THE Whitney Biennial of American Art, one of New York's most important and controversial cultural events, is upon us once again. As usual, it's intended to alert the public to some of the more interesting and challenging art produced in America during the past two years. And also as usual, the 76 artists invited to participate are represented by a broad spectrum of works, including paintings, sculptures, photographs, film videos, and mixed-media installations. This year's Biennial is the 65th exhibition in an ongoing series of invitational surveys, inaugurated in 1932 by Gertrude Vanderbilt Whitney. It was organized by Whitney Museum curators Richard Armstrong, John G. Hanhardt, Richard Marshall, and Lisa Phillips. Of the artists included, two-thirds have not previously exhibited at the Whitney, and only seven or eight have what could be described as substantial national reputations.
It's a fairly typical 1980s Whitney Biennial, a little blander, perhaps, than most, but also a bit less problematical.
Who, for instance, would either argue with or get favorably worked up over Allan McCollum's ``Individual Works,'' which spreads 10,000 small, toylike plastic objects evenly over an elevated platform?
And who is likely to get either upset or excited over Chris Burden's ``All the Submarines of the United States of America,'' which suspends 625 tiny cardboard, wood, and wire submarines from the ceiling?
Both pieces are just intriguing and innocuous enough to stir up a certain amount of interest without forcing the viewer to stop and consider what really is going on. For anyone familiar with recent Whitney Biennials, pieces such as these are expected. Without them, most of us would be a bit disappointed.
We'd also feel let down if there weren't any shocks or surprises, or if there weren't any works disturbing enough to get really steamed up about. If nothing else, Whitney Biennials have always been good for some laughs, some sad headshaking, or a sharp comment or two on the taste of those who assembled the show.
Viewers who share these feelings will probably find no shocks and no real surprises at this show - unless, of course, the inclusion of Jeff Koons's super-kitsch porcelain sculptures elicits shock or Chris Macdonald's huge, chunky toylike wooden constructions turn out to be surprises. Personally, I think neither does. In today's frenetically paced art market, what is shocking or surprising one day is perfectly acceptable the next. Koons, who raised many an eyebrow in the 1987 Biennial and in several exhibitions last year, seems charmingly accessible today. And Macdonald, once we get used to the gargantuan aspect of his pieces, ends up being more fun than anything else.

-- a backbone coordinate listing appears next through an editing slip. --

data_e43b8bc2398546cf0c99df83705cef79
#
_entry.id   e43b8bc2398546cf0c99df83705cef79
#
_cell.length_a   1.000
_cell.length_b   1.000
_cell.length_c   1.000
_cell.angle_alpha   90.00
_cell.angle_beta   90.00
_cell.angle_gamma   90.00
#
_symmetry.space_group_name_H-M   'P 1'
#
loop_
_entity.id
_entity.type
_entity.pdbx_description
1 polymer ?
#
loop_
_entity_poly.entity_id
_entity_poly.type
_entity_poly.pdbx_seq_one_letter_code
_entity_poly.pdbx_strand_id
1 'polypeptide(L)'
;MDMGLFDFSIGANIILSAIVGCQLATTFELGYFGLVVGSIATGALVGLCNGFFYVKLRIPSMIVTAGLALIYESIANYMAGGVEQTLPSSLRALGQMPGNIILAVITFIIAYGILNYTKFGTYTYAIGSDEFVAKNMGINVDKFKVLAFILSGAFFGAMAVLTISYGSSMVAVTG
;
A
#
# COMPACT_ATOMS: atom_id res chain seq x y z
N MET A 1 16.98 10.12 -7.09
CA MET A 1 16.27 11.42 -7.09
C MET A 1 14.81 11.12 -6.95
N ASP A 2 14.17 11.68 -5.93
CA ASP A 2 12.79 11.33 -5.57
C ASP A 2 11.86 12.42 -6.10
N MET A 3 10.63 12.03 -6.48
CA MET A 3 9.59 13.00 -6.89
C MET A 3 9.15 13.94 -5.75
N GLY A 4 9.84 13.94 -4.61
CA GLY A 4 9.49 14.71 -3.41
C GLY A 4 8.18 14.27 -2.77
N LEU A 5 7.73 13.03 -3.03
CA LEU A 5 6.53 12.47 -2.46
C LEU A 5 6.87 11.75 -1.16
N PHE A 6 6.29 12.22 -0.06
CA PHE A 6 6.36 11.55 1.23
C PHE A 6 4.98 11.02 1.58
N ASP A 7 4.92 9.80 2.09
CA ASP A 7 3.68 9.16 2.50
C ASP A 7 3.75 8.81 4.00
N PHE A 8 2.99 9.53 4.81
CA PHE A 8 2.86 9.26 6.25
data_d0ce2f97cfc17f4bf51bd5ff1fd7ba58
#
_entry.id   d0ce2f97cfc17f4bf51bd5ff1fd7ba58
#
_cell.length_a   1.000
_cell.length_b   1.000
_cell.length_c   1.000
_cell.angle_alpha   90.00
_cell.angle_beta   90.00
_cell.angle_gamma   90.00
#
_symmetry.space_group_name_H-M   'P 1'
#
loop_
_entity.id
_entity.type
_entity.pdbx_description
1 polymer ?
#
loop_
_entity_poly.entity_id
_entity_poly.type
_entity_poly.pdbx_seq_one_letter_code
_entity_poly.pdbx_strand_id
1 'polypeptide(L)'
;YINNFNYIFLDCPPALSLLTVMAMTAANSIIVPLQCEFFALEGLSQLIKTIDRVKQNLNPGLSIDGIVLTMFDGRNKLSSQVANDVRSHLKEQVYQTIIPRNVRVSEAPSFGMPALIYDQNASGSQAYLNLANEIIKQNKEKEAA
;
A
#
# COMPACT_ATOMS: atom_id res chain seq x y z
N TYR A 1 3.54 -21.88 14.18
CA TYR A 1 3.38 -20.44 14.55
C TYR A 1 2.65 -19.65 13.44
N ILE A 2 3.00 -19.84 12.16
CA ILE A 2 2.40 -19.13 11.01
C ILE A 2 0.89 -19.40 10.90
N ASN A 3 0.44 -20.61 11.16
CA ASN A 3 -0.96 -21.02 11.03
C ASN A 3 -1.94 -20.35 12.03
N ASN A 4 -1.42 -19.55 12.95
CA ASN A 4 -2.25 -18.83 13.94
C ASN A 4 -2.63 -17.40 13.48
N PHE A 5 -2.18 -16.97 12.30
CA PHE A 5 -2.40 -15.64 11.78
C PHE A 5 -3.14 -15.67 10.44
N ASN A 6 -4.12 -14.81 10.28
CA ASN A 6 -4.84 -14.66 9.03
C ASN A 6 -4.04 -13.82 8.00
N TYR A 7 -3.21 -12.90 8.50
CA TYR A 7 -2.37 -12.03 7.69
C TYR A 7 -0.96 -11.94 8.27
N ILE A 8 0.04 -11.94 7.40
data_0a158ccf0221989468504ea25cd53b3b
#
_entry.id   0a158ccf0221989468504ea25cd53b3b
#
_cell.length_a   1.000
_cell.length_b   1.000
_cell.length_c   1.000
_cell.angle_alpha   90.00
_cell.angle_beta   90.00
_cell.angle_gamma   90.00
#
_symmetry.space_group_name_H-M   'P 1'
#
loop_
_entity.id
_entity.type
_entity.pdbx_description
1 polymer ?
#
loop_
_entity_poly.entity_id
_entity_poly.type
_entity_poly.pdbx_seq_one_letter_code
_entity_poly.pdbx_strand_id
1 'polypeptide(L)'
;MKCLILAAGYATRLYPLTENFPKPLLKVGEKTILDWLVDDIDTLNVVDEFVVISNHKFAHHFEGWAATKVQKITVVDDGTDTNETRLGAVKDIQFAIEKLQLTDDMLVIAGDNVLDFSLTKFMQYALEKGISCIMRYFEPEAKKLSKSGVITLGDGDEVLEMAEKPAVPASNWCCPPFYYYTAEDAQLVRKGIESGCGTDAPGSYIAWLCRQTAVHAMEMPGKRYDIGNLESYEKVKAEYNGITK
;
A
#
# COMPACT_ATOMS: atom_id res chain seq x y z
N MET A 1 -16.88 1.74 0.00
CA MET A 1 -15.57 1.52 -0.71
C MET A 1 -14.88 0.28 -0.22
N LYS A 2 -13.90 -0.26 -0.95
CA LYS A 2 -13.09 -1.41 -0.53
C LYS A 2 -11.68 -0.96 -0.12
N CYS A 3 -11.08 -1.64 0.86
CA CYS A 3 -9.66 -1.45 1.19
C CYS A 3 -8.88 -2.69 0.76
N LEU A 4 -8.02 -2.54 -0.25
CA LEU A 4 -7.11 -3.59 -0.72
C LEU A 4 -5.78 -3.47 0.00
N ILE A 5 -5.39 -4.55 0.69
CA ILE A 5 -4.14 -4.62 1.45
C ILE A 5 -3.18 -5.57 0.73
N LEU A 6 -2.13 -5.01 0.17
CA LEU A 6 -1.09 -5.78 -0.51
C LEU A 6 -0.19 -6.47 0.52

Neither will we be surprised by Ashley Bickerton's somewhat ominous pinball machine-like mixed media constructions; Meg Webster's huge, circular mound of dirt, ``Earth Stage''; Mike Kelley's love affair with stuffed toys and afghans, especially as manifested in ``More Love Hours Than Can Ever Be Repaid''; or Michele Zalopany's photograph-derived charcoal and pastel drawings of building and room interiors. They may raise questions - such as why Ms. Zalopany went to the trouble of producing her painstakingly detailed 7-by-10-foot drawing, ``Bequest,'' when it tells us nothing except that she is remarkably disciplined and has a superb technique - but they don't surprise us.
On the other hand, we are somewhat intrigued by Sherrie Levine's plywood boards with metallic paint knots and her pictorial ``quotations'' from George Herriman's ``Krazy Kat'' comic strip. And we are more than a little interested in Saint Clair Cemin's idiosyncratic and earthy sculptures, and Deborah Oropallo's atmospheric paintings incorporating blurred verbal references and symbols.
There's also quite a lot to be said for Mark Innerst's small oil, ``Pocket Watch''; Ross Bleckner's ``Fallen Summer''; Erik Levine's hollow sculptures; Joan Nelson's landscape evocations; and Tom Wudl's precisely representational and richly detailed panoramic canvases - although the last would probably have seemed less out of place in a late 1930s Biennial than in this one.
As usual in recent years, abstraction plays a very small role in this exhibition, and when it does appear, it tends to be a little too self-consciously geometric. Brice Marden's calligraphic improvisations and David Reed's swirling arabesques are the exceptions, but they seem a bit incongruous as a result.
Ultimately, viewing a show such as this is a frustrating experience for anyone professionally involved with the American art scene. There are any number of artists one feels should have been included, and others who were who should not have been. But that's to be expected.
There's no way, considering the richness and complexity of American art today, that an exhibition such as this could possibly succeed except in the eyes of those who share its curators' tastes and judgments. That is why these Biennials have drawn so much mixed and negative criticism, and why the Whitney staff, in an attempt to defuse or weaken future attacks, published excerpts from some of the most savage of these criticisms in the 1987 Biennial catalog. It also explains why this year's organizers saw fit to inform any and all potential critics that ``the notion that this exhibition is perilously obsessed with novelty is as inaccurate as it is parochial.''
I must say I'm relieved, since I don't believe this exhibition is perilously obsessed with novelty. But I wonder. Will I also be perceived as parochial for feeling it's too trendy?
At the Whitney through July 9.